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Pelagic to Coastal: The Expansion of Bottlenose Dolphins

We are worried about how climate change will affect distributions today, but how did climatic changes affect distributions in the past?

Around 20,000 years ago at the end of the Last Glacial Maximum (LGM), the vast ice sheets that covered much of the Northern Hemisphere began to melt, opening up new habitats for marine species. We tend to think of intertidal and subtidal taxa expanding following the LGM, but mobile taxa did as well.

For example, today, bottlenose dolphins inhabit coastal and pelagic waters in every region except for polar regions, but when did this expansion occur? Using the AquaMaps modeling system, Nykänen et al. (2019) predicted that, roughly 20,000 years ago, bottlenose dolphins lived throughout the lower Atlantic, below 42°N in the west and around 40°N in the east, and the Mediterranean Sea.

AquaMaps suitable habitat map for bottlenose dolphins. Red represents the most suitable habitats, and green represents areas of sea ice. From Appendix Supplementary Figure S3(B) in Nykänen et al., 2019.
Phylogenetic tree of Northeast Atlantic bottlenose dolphins. Modified from Figure 3 in Nykänen et al., 2019.

Using 86 complete mitochondrial genomes, Nykänen et al. (2019) determined that, roughly 15,000 years ago, a founder event occurred, in which members of the pelagic population in the lower latitudes of the Atlantic diverged, migrating long distances to coastal regions of the northeastern Atlantic. This migration is an example of a leading-edge range expansion, which is characterized by reduced genetic variability that we see to this day.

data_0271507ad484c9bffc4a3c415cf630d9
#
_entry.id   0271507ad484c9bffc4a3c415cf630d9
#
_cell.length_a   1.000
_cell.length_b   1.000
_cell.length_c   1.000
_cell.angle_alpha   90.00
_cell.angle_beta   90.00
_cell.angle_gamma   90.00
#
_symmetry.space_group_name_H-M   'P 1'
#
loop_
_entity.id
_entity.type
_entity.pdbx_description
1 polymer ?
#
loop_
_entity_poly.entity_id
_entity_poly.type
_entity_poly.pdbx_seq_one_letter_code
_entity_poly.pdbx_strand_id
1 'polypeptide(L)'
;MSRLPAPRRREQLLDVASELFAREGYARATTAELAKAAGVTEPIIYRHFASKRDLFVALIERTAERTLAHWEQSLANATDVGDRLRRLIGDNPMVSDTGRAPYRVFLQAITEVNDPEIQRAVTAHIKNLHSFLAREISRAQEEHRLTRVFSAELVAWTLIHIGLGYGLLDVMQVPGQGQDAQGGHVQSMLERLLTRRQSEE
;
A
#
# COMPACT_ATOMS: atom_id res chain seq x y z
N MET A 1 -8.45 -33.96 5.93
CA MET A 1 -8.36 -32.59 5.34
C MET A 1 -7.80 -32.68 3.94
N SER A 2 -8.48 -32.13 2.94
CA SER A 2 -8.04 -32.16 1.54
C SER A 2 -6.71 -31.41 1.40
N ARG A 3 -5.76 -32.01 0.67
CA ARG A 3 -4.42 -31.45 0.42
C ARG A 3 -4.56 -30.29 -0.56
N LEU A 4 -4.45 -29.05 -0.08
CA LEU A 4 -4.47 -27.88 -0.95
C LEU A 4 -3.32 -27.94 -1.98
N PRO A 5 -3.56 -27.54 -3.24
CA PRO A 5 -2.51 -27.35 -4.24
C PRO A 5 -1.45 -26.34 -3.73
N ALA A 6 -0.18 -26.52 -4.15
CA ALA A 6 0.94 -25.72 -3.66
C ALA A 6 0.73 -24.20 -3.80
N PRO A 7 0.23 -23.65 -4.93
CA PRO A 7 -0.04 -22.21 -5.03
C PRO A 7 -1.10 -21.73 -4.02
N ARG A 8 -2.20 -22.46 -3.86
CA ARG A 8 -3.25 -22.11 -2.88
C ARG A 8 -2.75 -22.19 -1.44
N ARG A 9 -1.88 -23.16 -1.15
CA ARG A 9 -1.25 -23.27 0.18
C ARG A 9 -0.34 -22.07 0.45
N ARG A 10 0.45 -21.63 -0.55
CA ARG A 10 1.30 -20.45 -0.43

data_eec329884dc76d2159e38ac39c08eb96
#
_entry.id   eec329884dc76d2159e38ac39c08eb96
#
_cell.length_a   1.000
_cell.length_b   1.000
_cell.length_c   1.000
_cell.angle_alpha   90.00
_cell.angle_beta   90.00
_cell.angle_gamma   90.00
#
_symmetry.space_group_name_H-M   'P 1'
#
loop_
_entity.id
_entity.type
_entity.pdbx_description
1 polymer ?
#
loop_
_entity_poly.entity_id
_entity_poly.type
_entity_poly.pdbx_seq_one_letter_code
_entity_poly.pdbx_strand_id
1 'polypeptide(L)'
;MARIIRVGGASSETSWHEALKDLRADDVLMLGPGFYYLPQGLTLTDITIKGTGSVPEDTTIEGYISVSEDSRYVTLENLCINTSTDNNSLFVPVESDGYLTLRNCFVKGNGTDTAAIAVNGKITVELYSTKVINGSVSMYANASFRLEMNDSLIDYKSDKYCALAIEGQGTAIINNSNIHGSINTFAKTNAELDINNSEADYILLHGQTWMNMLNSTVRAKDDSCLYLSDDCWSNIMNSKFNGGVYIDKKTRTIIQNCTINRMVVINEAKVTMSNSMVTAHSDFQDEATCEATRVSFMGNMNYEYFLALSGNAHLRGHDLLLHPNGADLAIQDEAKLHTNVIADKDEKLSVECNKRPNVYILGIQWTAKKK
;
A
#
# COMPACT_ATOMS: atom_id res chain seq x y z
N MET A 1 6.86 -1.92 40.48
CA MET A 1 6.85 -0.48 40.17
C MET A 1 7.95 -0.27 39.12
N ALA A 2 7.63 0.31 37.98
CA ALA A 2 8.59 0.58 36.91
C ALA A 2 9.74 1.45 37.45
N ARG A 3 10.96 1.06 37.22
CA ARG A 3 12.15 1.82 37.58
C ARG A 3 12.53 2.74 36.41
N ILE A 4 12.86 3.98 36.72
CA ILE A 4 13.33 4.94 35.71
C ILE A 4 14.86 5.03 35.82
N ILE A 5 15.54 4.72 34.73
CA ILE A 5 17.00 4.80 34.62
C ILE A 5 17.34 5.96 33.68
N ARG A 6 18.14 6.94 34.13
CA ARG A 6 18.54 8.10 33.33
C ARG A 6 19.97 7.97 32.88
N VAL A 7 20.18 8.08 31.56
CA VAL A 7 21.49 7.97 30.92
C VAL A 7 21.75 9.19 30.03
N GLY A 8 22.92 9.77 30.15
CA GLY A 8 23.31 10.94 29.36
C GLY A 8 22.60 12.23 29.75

As for the Mediterranean population, a similar event seems to have occurred roughly 7,900 years ago, when the Black Sea became accessible via the formation of the Bosporus Strait.

So, now that we know how bottlenose dolphins expanded to their large range seen today, it brings up the question, where will they go next in the ever-warming oceans of the future?

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Raven Edwards wrote this post as a project for Dr. Stacy Krueger-Hadfield’s Evolution course at the University of Alabama at Birmingham. She is a Master’s student in Dr. James McClintock’s lab where she is studying the growth of variegated sea urchins at various stages during their lifespan. This will give further insight into the use of the species by fisheries as well as under near-future climate change conditions. Raven completed a B.S. in Biology at the University of Alabama at Birmingham. Throughout her life she has been passionate about all animal species and hopes to one day inspire this passion in others as a professor.

 

Reference

Nykänen, M., Kaschner, K., Dabin, W., Brownlow, A., Davison, N. J., Deaville, R., Garilao, C., Kesner-Reyes, K., Gilbert, M. T. P., Penrose, R., Islas-Villanueva, V., Wales, N., Ingram, S. N., Rogan, E., Louis, M., & Foote, A. D. (2019). Postglacial Colonization of Northern Coastal Habitat by Bottlenose Dolphins: A Marine Leading-Edge Expansion? Journal of Heredity, 110(6), 662–674. doi: 10.1093/jhered/esz039

Photo courtesy of Milaja Nykänen

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